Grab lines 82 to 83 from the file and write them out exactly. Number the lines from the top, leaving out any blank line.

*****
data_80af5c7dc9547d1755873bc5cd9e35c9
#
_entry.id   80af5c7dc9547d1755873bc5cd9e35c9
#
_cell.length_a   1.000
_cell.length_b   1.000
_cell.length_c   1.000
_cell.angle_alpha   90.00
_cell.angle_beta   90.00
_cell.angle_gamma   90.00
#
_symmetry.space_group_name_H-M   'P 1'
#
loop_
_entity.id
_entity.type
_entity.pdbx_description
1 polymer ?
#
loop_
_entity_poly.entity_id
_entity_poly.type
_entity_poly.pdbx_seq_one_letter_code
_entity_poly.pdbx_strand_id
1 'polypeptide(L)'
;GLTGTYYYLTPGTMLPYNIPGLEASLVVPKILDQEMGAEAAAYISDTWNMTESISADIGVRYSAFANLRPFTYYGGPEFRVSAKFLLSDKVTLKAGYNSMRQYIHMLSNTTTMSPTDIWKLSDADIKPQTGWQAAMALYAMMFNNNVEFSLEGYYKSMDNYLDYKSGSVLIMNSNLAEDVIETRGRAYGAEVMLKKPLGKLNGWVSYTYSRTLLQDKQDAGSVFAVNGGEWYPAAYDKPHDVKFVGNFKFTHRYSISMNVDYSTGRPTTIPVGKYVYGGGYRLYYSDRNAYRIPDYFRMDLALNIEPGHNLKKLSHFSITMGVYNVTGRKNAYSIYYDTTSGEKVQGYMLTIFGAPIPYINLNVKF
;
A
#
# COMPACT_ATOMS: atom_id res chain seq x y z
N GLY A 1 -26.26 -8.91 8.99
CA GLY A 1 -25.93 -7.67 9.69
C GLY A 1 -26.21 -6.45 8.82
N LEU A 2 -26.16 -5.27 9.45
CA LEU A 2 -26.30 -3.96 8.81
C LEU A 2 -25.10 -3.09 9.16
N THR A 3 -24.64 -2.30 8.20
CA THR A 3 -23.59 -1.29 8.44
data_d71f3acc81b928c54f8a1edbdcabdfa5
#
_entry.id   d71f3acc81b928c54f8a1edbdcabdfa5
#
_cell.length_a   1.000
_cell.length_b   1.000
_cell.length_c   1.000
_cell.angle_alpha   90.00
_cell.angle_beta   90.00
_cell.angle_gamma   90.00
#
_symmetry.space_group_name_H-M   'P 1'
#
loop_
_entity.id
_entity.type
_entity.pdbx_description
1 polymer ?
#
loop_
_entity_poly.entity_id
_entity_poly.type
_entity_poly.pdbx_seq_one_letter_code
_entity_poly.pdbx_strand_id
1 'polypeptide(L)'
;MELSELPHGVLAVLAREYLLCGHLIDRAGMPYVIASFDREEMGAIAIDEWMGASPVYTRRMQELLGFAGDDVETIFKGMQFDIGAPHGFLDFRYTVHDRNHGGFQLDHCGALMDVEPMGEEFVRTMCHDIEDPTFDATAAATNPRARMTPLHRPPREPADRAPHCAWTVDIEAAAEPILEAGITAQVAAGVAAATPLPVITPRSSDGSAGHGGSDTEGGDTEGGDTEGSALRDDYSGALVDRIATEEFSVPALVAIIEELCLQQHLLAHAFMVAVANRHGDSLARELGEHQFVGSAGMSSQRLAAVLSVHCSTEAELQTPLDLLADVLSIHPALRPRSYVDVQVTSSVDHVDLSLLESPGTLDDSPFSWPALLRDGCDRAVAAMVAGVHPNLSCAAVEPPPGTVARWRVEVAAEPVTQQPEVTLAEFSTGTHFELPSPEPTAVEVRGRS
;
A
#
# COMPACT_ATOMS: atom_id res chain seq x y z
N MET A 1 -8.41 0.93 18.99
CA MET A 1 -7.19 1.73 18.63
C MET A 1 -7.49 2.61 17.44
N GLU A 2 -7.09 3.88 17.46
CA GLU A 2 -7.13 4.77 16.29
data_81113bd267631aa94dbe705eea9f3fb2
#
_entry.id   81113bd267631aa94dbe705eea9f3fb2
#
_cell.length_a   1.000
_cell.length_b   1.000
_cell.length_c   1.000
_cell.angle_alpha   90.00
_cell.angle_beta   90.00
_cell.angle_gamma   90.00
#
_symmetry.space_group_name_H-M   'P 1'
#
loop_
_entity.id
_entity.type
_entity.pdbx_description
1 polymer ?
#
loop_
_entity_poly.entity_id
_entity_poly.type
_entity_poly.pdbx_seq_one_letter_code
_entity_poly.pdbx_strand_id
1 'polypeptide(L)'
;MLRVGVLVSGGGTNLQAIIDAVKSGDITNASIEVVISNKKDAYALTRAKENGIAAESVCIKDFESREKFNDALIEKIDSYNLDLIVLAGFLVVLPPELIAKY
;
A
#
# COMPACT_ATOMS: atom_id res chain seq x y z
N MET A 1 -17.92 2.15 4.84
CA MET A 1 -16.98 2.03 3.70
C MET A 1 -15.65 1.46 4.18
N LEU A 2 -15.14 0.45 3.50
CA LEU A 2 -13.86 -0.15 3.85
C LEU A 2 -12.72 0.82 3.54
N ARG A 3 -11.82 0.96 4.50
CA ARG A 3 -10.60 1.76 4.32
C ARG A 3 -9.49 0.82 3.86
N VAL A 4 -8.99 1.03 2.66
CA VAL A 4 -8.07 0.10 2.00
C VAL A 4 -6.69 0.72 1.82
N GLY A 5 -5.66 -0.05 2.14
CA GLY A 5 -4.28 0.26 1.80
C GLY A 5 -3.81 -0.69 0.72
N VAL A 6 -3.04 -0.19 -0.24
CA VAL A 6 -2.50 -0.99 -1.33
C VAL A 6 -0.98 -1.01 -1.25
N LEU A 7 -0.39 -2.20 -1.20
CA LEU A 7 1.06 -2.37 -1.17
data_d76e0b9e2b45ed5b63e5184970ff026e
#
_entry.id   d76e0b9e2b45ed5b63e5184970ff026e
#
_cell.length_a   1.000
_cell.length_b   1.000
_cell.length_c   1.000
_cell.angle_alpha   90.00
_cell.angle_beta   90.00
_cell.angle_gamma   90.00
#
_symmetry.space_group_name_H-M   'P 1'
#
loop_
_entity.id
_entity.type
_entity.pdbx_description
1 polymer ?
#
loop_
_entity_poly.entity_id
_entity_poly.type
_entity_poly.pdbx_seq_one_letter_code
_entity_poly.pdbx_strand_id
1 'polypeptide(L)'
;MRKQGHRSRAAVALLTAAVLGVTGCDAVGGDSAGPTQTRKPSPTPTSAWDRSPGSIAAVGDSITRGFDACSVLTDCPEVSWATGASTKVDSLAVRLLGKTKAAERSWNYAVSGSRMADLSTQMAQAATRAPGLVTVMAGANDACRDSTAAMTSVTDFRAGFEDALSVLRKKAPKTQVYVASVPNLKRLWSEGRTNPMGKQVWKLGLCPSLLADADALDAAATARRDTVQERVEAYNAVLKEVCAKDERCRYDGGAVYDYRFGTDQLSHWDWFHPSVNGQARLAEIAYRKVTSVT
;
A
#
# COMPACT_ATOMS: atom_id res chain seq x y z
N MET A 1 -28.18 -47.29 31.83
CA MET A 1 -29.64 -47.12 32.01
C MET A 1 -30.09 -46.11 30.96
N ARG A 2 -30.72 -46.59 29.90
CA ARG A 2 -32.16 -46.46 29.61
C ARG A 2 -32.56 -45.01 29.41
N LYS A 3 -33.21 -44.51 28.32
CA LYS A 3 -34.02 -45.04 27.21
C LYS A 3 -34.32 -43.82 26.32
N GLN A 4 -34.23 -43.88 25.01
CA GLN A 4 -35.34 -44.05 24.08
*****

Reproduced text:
_cell.angle_beta   90.00
_cell.angle_gamma   90.00